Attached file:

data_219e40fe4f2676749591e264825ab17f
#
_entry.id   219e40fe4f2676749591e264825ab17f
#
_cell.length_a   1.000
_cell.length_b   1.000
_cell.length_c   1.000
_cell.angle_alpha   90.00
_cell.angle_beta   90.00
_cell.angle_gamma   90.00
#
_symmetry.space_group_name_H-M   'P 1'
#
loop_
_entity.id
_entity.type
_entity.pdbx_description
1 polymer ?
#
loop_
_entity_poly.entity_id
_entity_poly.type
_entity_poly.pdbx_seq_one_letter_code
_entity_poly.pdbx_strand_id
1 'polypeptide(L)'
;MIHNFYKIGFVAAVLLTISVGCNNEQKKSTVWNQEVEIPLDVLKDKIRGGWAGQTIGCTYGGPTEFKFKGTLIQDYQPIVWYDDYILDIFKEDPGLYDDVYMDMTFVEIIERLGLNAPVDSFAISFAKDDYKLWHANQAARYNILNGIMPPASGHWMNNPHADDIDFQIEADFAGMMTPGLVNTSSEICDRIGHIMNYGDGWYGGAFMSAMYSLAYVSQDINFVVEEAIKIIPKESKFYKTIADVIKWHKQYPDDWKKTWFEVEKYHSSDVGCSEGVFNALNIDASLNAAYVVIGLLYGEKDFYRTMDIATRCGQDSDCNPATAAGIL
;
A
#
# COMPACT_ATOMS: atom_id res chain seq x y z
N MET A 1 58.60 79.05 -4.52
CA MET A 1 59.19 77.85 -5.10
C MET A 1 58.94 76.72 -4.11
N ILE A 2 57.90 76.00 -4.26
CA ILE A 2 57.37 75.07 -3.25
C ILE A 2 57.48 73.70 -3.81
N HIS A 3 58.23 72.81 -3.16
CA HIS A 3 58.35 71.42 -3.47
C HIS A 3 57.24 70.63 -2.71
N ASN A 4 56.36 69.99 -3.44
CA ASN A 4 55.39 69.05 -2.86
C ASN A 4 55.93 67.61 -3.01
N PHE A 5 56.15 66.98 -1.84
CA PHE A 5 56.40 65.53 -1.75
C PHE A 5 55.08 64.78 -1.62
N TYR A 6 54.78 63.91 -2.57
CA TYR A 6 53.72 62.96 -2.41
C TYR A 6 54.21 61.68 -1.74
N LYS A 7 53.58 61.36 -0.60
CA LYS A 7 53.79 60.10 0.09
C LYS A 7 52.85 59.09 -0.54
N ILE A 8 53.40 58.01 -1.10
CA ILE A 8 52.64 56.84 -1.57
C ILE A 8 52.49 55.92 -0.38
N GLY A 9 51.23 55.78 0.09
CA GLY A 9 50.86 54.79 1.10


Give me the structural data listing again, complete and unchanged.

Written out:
data_219e40fe4f2676749591e264825ab17f
#
_entry.id   219e40fe4f2676749591e264825ab17f
#
_cell.length_a   1.000
_cell.length_b   1.000
_cell.length_c   1.000
_cell.angle_alpha   90.00
_cell.angle_beta   90.00
_cell.angle_gamma   90.00
#
_symmetry.space_group_name_H-M   'P 1'
#
loop_
_entity.id
_entity.type
_entity.pdbx_description
1 polymer ?
#
loop_
_entity_poly.entity_id
_entity_poly.type
_entity_poly.pdbx_seq_one_letter_code
_entity_poly.pdbx_strand_id
1 'polypeptide(L)'
;MIHNFYKIGFVAAVLLTISVGCNNEQKKSTVWNQEVEIPLDVLKDKIRGGWAGQTIGCTYGGPTEFKFKGTLIQDYQPIVWYDDYILDIFKEDPGLYDDVYMDMTFVEIIERLGLNAPVDSFAISFAKDDYKLWHANQAARYNILNGIMPPASGHWMNNPHADDIDFQIEADFAGMMTPGLVNTSSEICDRIGHIMNYGDGWYGGAFMSAMYSLAYVSQDINFVVEEAIKIIPKESKFYKTIADVIKWHKQYPDDWKKTWFEVEKYHSSDVGCSEGVFNALNIDASLNAAYVVIGLLYGEKDFYRTMDIATRCGQDSDCNPATAAGIL
;
A
#
# COMPACT_ATOMS: atom_id res chain seq x y z
N MET A 1 58.60 79.05 -4.52
CA MET A 1 59.19 77.85 -5.10
C MET A 1 58.94 76.72 -4.11
N ILE A 2 57.90 76.00 -4.26
CA ILE A 2 57.37 75.07 -3.25
C ILE A 2 57.48 73.70 -3.81
N HIS A 3 58.23 72.81 -3.16
CA HIS A 3 58.35 71.42 -3.47
C HIS A 3 57.24 70.63 -2.71
N ASN A 4 56.36 69.99 -3.44
CA ASN A 4 55.39 69.05 -2.86
C ASN A 4 55.93 67.61 -3.01
N PHE A 5 56.15 66.98 -1.84
CA PHE A 5 56.40 65.53 -1.75
C PHE A 5 55.08 64.78 -1.62
N TYR A 6 54.78 63.91 -2.57
CA TYR A 6 53.72 62.96 -2.41
C TYR A 6 54.21 61.68 -1.74
N LYS A 7 53.58 61.36 -0.60
CA LYS A 7 53.79 60.10 0.09
C LYS A 7 52.85 59.09 -0.54
N ILE A 8 53.40 58.01 -1.10
CA ILE A 8 52.64 56.84 -1.57
C ILE A 8 52.49 55.92 -0.38
N GLY A 9 51.23 55.78 0.09
CA GLY A 9 50.86 54.79 1.10